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Because Bad Teacher is a pretty funny movie and Bad Santa a bona fide masterpiece, it seems like movies about “bad” people have been thoroughly done. But given that both films are getting sequels (and Teacher its own television series), maybe my appetite is satiated where mainstream audiences’ are merely whetted, which I suppose is a good enough reason for Bad Words to exist.
Directed by and starring Jason Bateman, the comedy certainly follows in the footsteps of its predecessors, in that it features a protagonist who unleashes his misanthropic worldview upon everyone around him with often-funny vitriol. But Bad Words’ comparative understatedness works against it, offering cruelty without the conviction of the two films that preceded it, and ultimately feeling too featherweight to leave as strong an impression.
Bateman plays Guy Trilby, a bitter, immature adult competing in a children’s spelling bee thanks to a loophole in the official rules. Despite the enmity of his opponents’ parents, not to mention the bee’s officials, he remains undaunted, although he finds his motives being dissected by a reporter named Jenny (Kathryn Hahn) who’s following the story. But after making friends with Chaitanya (Rohan Chand), a kid participating at the behest of his ultra-competitive parents, Guy’s resolve begins to soften, even as Jenny uncovers some information about him that hints at his possible motives for entering the bee.
Playing Guy with frequently hilarious, unvarnished obstinacy, Bateman throws himself into the lead role, maximizing his quick wit and the underlying meanness in roles like Arrested Development’s Michael Bluth, albeit without the sentimentality. By the character’s own admission, Guy is behaving poorly, which in other circumstances might make him unsympathetic. But Bateman keeps the audience on the hook for his motives just long enough to ensure that the story is as intriguing as it is engaging, and best of all manages to resolve his evil little quest with a flameout just cathartic enough to suit his previous behavior without betraying it.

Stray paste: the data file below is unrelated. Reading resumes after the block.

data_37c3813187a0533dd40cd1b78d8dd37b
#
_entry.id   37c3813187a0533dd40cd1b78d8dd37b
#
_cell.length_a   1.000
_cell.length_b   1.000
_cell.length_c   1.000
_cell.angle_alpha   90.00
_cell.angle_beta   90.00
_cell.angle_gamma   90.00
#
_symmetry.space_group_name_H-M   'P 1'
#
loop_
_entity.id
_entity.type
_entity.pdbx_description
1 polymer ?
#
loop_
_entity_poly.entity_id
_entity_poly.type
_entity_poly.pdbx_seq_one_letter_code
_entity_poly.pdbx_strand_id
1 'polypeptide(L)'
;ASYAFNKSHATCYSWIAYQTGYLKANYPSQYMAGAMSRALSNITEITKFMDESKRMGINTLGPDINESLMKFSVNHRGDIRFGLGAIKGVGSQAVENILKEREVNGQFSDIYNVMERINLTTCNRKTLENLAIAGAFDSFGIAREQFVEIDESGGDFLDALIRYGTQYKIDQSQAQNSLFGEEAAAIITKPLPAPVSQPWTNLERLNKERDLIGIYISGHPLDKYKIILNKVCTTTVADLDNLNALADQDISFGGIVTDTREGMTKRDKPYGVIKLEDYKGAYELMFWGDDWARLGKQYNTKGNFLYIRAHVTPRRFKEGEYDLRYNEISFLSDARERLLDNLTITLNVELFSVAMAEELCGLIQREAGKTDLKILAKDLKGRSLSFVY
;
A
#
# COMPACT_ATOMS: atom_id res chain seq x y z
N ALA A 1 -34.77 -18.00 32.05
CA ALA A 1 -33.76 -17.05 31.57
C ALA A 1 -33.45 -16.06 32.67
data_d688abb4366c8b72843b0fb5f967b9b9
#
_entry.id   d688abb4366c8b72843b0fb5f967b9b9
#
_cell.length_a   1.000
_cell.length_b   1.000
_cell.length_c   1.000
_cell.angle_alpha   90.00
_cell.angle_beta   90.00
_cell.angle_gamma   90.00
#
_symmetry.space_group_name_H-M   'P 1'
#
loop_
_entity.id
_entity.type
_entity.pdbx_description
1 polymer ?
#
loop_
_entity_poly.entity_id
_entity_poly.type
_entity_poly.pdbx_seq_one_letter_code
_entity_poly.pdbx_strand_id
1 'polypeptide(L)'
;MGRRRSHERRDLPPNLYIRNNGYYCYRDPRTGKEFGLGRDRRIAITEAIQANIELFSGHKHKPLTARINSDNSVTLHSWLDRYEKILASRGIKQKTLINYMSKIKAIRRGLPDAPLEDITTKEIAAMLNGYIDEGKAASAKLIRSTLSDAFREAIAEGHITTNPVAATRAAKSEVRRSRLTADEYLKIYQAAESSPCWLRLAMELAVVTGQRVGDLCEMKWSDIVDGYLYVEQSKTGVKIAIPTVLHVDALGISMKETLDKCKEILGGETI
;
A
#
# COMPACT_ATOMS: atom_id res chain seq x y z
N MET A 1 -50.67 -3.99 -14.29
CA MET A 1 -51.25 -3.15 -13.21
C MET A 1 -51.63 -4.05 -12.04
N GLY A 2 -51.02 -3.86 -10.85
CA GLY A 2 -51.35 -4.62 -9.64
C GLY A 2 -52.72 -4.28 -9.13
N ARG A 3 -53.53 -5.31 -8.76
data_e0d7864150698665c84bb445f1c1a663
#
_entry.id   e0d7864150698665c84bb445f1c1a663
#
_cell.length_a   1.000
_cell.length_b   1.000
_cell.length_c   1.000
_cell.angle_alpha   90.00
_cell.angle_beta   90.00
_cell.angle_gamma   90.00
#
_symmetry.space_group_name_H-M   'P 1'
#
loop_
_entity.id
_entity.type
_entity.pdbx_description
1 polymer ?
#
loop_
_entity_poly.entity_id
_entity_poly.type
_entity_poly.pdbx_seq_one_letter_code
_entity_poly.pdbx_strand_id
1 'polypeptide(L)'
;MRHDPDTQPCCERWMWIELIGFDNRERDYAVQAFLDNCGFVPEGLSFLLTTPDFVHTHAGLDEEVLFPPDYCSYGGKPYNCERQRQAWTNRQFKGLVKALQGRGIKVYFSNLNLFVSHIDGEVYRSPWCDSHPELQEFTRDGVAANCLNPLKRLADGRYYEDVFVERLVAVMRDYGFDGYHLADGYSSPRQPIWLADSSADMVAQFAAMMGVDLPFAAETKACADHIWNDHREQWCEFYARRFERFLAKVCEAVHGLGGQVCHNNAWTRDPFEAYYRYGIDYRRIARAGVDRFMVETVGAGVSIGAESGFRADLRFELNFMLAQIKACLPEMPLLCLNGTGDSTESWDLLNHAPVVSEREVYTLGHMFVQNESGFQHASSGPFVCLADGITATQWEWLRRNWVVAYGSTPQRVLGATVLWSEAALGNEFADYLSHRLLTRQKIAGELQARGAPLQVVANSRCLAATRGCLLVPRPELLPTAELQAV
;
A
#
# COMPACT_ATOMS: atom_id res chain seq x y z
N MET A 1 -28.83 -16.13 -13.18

That said, Guy’s takedowns are less inventive and less filthy than those of a full-fledged sociopath – or perhaps more specifically, the characters at the center of Bad Santa and Bad Teacher. His insults of Chaitanya fall squarely into the realm of obvious ethnic punchlines – he calls him “Shawarma” and “Slumdog” at various points – while his antagonism of bee officials, parents and virtually anyone else he encounters never quite cross the line from “totally rude” to gobsmackingly offensive, which might have lent the film a scruffy intensity that elevated it to something more than just a foul-mouthed comedy.
But even if actors like Alison Janney and Philip Baker Hall are underused as scheming, what-I-never types, Chand makes a fairly wonderful on-screen companion for Bateman. That Chand’s wholesome, academic naivete has a few layers underneath it is just on a conceptual really rewarding, but the young actor holds his own against the more experienced performer and provides the film with a human, if not entirely innocent face for the kids against whom Guy’s competing.
Meanwhile, Hahn does great work as a desperately needed interrogator who’s always questioning Guy’s choices, perhaps as audience proxy but certainly as a necessary documentarian of his egregious misdeeds. But the fact that there are reasons, and meaningful ones, for him indulging in this petty act of vengeance eventually becomes an Achilles heel to the rest of the film’s impenetrable cruelty. Because Bad Words does have the heart of a conventional comedy beating beneath its iconoclastic façade – which is ultimately why in spite of all of the superlatives it earns, it’s still maybe not quite worthy of truly being called “bad.”
Bad Words opens today nationwide.